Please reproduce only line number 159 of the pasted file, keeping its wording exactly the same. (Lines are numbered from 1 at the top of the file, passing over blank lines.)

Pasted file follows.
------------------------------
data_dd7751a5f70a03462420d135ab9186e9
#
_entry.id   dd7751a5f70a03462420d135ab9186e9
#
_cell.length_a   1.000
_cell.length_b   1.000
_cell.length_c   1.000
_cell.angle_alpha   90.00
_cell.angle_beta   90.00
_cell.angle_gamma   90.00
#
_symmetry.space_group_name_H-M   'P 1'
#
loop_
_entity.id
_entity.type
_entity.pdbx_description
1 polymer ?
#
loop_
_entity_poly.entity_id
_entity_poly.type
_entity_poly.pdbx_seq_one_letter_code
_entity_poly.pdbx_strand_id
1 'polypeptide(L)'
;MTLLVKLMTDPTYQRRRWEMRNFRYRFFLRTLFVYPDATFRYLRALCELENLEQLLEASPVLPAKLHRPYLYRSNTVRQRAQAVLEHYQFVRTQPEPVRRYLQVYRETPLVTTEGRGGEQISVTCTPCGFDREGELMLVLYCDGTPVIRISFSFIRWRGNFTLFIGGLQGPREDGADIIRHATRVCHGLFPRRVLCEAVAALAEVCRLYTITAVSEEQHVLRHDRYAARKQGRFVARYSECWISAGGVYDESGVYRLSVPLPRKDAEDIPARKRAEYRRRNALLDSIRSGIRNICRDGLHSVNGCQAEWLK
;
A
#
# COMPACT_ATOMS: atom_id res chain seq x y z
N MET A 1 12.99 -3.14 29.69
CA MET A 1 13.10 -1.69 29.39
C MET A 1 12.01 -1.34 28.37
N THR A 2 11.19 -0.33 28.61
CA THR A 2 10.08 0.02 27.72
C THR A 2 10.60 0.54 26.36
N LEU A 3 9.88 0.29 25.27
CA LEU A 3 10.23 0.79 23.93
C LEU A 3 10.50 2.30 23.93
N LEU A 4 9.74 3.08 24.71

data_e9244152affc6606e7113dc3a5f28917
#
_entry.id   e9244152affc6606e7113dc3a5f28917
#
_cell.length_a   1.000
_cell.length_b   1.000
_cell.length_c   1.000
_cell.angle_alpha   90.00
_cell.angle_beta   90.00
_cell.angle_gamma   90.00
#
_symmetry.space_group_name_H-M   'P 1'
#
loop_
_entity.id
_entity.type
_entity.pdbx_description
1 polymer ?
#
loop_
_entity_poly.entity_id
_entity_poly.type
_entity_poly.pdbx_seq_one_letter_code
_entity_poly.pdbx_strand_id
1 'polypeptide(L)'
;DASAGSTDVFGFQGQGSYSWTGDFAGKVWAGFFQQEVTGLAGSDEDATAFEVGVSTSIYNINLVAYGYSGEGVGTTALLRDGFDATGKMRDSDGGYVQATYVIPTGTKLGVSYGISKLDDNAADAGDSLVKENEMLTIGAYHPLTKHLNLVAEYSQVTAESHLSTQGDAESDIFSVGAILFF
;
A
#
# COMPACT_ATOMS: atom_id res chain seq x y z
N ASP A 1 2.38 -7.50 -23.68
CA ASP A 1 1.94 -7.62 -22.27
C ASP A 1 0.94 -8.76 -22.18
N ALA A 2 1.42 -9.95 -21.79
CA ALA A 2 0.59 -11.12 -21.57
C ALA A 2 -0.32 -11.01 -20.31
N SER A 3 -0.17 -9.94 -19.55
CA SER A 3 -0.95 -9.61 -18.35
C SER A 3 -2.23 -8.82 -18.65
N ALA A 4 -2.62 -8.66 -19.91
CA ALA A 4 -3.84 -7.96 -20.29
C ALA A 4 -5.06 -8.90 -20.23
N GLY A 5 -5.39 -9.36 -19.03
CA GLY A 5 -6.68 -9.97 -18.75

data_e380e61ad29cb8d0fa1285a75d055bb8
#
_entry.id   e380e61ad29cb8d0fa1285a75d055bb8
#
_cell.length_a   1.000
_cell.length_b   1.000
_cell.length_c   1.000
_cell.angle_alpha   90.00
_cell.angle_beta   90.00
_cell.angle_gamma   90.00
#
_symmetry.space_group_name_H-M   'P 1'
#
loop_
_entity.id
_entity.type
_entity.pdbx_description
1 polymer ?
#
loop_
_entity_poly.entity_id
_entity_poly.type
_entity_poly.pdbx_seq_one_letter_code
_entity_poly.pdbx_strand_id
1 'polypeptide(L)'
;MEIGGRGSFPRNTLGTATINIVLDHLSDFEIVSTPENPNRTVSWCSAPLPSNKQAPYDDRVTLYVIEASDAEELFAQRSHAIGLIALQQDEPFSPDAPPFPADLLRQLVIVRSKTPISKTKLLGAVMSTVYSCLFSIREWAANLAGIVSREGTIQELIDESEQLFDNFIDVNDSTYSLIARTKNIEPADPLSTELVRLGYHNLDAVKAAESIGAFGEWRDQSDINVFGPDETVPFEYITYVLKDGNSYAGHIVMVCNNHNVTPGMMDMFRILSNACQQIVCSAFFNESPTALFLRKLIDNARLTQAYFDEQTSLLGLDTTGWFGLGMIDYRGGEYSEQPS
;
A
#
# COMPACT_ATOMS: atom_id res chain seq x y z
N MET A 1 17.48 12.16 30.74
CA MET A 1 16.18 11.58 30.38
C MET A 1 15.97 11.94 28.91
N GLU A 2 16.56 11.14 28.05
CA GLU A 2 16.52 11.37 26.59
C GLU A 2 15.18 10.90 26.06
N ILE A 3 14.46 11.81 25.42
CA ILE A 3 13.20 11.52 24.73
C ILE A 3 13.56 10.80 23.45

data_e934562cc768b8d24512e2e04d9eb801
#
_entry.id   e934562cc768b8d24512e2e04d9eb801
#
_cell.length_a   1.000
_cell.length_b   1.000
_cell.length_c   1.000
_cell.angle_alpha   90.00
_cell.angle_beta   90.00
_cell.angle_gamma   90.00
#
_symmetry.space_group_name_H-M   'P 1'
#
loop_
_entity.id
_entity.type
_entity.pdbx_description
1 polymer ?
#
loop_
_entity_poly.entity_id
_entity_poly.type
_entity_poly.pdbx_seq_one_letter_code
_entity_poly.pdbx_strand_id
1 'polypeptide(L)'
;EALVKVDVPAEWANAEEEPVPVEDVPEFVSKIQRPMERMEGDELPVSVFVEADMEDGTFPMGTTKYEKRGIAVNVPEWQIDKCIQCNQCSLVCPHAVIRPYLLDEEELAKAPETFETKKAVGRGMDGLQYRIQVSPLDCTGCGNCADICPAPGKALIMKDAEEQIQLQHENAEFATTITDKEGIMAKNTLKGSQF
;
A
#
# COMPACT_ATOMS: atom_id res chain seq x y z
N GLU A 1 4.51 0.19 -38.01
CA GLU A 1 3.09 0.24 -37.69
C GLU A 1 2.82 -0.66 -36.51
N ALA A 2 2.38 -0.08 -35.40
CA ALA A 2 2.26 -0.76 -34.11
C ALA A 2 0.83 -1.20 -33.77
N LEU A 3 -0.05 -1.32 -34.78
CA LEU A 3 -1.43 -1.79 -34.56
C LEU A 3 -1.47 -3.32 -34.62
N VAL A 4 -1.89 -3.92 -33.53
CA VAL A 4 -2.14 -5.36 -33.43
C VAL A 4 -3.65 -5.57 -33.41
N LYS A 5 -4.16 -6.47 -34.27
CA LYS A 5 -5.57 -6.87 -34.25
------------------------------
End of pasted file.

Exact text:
C ALA A 2 0.83 -1.20 -33.77